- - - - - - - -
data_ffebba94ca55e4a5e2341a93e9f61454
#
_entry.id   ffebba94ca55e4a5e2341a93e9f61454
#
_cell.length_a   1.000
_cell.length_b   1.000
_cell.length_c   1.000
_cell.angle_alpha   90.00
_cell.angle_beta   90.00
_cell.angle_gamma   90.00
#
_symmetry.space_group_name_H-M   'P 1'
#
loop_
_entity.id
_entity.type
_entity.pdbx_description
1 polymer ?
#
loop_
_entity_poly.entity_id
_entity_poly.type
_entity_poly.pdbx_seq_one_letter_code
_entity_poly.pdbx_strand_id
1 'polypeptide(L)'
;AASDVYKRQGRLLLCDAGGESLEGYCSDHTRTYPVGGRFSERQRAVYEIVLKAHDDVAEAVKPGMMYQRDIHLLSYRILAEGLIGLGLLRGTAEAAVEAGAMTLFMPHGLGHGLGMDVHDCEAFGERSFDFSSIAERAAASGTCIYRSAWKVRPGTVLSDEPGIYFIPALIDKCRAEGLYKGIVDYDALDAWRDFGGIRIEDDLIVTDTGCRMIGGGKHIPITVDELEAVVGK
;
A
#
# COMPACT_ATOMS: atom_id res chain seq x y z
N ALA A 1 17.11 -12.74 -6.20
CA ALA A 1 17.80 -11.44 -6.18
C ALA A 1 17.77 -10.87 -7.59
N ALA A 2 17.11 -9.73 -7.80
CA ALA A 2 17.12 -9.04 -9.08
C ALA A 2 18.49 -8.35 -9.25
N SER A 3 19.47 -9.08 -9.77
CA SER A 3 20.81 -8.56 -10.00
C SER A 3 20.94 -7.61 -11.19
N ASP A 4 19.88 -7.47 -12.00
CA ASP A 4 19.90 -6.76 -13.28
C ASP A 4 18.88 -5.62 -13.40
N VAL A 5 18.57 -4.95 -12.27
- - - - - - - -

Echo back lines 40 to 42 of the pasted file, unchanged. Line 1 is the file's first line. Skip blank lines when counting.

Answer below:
N ASP A 4 19.88 -7.47 -12.00
CA ASP A 4 19.90 -6.76 -13.28
C ASP A 4 18.88 -5.62 -13.40